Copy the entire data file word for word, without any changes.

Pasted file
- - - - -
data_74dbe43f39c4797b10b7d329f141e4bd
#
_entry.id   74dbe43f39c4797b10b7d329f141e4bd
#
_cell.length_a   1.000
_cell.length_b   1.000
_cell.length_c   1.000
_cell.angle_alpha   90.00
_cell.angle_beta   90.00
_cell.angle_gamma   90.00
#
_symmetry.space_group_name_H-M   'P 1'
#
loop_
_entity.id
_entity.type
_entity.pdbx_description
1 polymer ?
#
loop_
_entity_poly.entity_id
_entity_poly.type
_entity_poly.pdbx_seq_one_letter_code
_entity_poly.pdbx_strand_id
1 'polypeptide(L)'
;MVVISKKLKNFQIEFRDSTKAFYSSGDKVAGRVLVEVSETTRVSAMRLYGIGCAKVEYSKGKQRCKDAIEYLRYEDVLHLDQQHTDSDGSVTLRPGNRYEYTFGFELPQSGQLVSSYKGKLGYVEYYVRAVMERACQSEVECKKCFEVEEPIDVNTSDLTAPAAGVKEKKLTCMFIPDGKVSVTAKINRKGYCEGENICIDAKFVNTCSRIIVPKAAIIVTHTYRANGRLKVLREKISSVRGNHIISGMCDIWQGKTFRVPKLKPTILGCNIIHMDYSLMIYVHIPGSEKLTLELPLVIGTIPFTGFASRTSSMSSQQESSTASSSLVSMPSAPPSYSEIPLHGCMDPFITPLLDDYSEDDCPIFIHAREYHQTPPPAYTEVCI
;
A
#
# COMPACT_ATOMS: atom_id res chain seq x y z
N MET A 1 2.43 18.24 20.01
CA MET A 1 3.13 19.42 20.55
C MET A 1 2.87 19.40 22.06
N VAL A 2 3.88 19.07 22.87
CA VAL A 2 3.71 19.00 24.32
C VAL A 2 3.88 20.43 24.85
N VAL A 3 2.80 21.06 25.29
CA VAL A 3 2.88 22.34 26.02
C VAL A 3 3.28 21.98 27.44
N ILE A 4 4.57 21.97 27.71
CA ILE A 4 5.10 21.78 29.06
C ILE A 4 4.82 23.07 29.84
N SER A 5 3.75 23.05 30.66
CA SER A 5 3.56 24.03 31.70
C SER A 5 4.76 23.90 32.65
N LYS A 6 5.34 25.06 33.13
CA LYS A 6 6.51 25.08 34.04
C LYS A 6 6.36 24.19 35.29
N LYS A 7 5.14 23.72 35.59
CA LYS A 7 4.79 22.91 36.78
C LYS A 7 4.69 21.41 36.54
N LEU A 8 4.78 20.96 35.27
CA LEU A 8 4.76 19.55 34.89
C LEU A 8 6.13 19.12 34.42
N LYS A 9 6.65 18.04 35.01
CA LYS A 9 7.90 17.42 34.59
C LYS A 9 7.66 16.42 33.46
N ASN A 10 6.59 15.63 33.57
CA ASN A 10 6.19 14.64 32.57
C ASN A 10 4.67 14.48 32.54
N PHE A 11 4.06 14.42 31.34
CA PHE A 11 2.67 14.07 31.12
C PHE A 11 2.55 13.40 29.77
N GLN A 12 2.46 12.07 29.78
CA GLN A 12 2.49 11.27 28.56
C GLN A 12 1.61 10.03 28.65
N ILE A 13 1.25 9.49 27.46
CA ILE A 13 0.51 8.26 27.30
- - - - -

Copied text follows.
data_74dbe43f39c4797b10b7d329f141e4bd
#
_entry.id   74dbe43f39c4797b10b7d329f141e4bd
#
_cell.length_a   1.000
_cell.length_b   1.000
_cell.length_c   1.000
_cell.angle_alpha   90.00
_cell.angle_beta   90.00
_cell.angle_gamma   90.00
#
_symmetry.space_group_name_H-M   'P 1'
#
loop_
_entity.id
_entity.type
_entity.pdbx_description
1 polymer ?
#
loop_
_entity_poly.entity_id
_entity_poly.type
_entity_poly.pdbx_seq_one_letter_code
_entity_poly.pdbx_strand_id
1 'polypeptide(L)'
;MVVISKKLKNFQIEFRDSTKAFYSSGDKVAGRVLVEVSETTRVSAMRLYGIGCAKVEYSKGKQRCKDAIEYLRYEDVLHLDQQHTDSDGSVTLRPGNRYEYTFGFELPQSGQLVSSYKGKLGYVEYYVRAVMERACQSEVECKKCFEVEEPIDVNTSDLTAPAAGVKEKKLTCMFIPDGKVSVTAKINRKGYCEGENICIDAKFVNTCSRIIVPKAAIIVTHTYRANGRLKVLREKISSVRGNHIISGMCDIWQGKTFRVPKLKPTILGCNIIHMDYSLMIYVHIPGSEKLTLELPLVIGTIPFTGFASRTSSMSSQQESSTASSSLVSMPSAPPSYSEIPLHGCMDPFITPLLDDYSEDDCPIFIHAREYHQTPPPAYTEVCI
;
A
#
# COMPACT_ATOMS: atom_id res chain seq x y z
N MET A 1 2.43 18.24 20.01
CA MET A 1 3.13 19.42 20.55
C MET A 1 2.87 19.40 22.06
N VAL A 2 3.88 19.07 22.87
CA VAL A 2 3.71 19.00 24.32
C VAL A 2 3.88 20.43 24.85
N VAL A 3 2.80 21.06 25.29
CA VAL A 3 2.88 22.34 26.02
C VAL A 3 3.28 21.98 27.44
N ILE A 4 4.57 21.97 27.71
CA ILE A 4 5.10 21.78 29.06
C ILE A 4 4.82 23.07 29.84
N SER A 5 3.75 23.05 30.66
CA SER A 5 3.56 24.03 31.70
C SER A 5 4.76 23.90 32.65
N LYS A 6 5.34 25.06 33.13
CA LYS A 6 6.51 25.08 34.04
C LYS A 6 6.36 24.19 35.29
N LYS A 7 5.14 23.72 35.59
CA LYS A 7 4.79 22.91 36.78
C LYS A 7 4.69 21.41 36.54
N LEU A 8 4.78 20.96 35.27
CA LEU A 8 4.76 19.55 34.89
C LEU A 8 6.13 19.12 34.42
N LYS A 9 6.65 18.04 35.01
CA LYS A 9 7.90 17.42 34.59
C LYS A 9 7.66 16.42 33.46
N ASN A 10 6.59 15.63 33.57
CA ASN A 10 6.19 14.64 32.57
C ASN A 10 4.67 14.48 32.54
N PHE A 11 4.06 14.42 31.34
CA PHE A 11 2.67 14.07 31.12
C PHE A 11 2.55 13.40 29.77
N GLN A 12 2.46 12.07 29.78
CA GLN A 12 2.49 11.27 28.56
C GLN A 12 1.61 10.03 28.65
N ILE A 13 1.25 9.49 27.46
CA ILE A 13 0.51 8.26 27.30